Coronary MVD is heart disease that affects the heart's tiny arteries. This disease is also called cardiac syndrome X or nonobstructive CHD. In coronary MVD, the walls of the heart's tiny arteries are damaged or diseased.
Women are more likely than men to have coronary MVD. Many researchers think that a drop in estrogen levels during menopause combined with other heart disease risk factors causes coronary MVD.
Although death rates from heart disease have dropped in the last 30 years, they haven't dropped as much in women as in men. This may be the result of coronary MVD.
Standard tests for CHD are not designed to detect coronary MVD. Thus, test results for women who have coronary MVD may show that they are at low risk for heart disease.
Research is ongoing to learn more about coronary MVD and its causes.
Women are also more likely than men to have a condition called broken heart syndrome. In this recently recognized heart problem, extreme emotional stress can lead to severe (but often short-term) heart muscle failure.
Broken heart syndrome is also called stress-induced cardiomyopathy (KAR-de-o-mi-OP-ah-thee) or takotsubo cardiomyopathy.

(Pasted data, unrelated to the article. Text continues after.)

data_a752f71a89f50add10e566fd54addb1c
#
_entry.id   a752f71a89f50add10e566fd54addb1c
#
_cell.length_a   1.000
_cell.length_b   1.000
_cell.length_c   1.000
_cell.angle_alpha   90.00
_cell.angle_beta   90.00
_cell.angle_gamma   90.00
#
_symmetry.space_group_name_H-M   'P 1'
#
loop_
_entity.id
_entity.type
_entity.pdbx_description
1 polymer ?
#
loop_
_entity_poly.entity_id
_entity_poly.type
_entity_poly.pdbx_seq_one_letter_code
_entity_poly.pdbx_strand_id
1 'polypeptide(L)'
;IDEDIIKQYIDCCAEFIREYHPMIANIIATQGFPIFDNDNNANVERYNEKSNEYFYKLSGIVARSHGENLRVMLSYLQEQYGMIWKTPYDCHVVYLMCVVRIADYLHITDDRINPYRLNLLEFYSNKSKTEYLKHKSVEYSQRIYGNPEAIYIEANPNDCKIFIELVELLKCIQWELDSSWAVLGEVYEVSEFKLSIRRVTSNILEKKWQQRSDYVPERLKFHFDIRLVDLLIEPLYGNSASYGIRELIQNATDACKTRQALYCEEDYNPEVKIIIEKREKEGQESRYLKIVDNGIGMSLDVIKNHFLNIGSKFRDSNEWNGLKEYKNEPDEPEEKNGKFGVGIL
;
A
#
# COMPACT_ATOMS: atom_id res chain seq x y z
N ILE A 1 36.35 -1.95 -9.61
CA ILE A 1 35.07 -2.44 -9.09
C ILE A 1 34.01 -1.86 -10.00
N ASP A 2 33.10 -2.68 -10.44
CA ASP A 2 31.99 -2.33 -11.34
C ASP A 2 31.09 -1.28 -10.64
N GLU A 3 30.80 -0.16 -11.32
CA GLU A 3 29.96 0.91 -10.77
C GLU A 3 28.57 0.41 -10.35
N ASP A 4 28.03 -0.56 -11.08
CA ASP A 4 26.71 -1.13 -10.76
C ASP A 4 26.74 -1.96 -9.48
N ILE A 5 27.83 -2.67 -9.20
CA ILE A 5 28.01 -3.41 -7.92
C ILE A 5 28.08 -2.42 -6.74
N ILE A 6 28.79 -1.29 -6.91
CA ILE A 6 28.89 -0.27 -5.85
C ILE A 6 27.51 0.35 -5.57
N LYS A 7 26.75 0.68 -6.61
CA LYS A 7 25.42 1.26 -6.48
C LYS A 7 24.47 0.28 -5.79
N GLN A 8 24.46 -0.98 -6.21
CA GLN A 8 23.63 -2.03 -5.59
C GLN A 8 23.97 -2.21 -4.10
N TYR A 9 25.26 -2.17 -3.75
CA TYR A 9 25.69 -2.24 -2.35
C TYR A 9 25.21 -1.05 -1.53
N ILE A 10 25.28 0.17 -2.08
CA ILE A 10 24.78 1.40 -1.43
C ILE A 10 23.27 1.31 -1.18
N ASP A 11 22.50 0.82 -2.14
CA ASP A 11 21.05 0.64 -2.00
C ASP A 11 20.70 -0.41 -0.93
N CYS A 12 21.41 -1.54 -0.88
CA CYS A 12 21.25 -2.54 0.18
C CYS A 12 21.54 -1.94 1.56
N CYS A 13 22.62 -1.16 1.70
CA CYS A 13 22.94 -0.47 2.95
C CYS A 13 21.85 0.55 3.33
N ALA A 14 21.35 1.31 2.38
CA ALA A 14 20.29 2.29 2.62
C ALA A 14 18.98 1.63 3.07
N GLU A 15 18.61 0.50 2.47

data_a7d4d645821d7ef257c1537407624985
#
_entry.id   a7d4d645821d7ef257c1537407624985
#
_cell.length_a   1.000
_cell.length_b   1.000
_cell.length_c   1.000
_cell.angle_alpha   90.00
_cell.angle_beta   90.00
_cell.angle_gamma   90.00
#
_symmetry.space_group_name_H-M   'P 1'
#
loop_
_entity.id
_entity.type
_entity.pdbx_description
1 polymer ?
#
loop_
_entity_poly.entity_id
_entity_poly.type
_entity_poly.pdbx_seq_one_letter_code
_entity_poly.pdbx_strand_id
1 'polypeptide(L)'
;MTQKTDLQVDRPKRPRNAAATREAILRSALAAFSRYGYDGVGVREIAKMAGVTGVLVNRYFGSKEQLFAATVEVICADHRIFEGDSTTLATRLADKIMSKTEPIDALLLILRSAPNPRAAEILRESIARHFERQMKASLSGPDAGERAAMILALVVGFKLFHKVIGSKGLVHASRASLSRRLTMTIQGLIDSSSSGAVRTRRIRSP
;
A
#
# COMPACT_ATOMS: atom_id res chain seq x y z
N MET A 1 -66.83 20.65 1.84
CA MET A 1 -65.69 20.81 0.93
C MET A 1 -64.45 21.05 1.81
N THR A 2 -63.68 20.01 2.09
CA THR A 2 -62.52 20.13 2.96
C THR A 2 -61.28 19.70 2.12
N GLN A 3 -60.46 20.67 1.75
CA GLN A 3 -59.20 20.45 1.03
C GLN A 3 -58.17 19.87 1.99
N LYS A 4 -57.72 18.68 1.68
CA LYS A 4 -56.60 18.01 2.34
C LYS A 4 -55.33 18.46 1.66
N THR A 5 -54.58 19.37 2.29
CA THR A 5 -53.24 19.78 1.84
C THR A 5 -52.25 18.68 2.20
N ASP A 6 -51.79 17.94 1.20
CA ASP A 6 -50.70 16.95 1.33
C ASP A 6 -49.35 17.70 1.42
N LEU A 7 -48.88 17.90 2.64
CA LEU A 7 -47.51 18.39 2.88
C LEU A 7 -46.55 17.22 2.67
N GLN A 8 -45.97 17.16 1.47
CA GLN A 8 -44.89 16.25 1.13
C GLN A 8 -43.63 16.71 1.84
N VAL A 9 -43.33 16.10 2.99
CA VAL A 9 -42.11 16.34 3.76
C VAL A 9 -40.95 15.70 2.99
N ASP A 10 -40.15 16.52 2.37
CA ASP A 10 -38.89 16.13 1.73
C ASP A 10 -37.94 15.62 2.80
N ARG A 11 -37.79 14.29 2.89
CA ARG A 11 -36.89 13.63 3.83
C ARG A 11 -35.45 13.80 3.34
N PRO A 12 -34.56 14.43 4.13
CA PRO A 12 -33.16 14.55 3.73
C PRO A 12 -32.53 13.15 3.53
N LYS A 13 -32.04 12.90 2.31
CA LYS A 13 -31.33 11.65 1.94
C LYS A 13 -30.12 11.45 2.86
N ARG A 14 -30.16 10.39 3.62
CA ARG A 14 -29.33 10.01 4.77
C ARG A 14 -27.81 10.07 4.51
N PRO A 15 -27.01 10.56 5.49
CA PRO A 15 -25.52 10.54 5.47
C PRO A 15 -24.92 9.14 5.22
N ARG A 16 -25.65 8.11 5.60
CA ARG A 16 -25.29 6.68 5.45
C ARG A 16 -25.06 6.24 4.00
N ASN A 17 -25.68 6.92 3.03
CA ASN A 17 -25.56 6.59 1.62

Doctors may misdiagnose broken heart syndrome as a heart attack because it has similar symptoms and test results. However, there's no evidence of blocked heart arteries in broken heart syndrome, and most people have a full and quick recovery.
Researchers are just starting to explore what causes this disorder and how to diagnose and treat it. Often, patients who have broken heart syndrome have previously been healthy.
Women tend to have CHD about 10 years later than men. However, CHD remains the #1 killer of women in the United States.
The good news is that you can control many CHD risk factors. CHD risk factors are conditions or habits that raise your risk for CHD and heart attack. These risk factors also can increase the chance that existing CHD will worsen.
Lifestyle changes, medicines, and medical or surgical procedures can help women lower their risk for CHD. Thus, early and ongoing CHD prevention is important.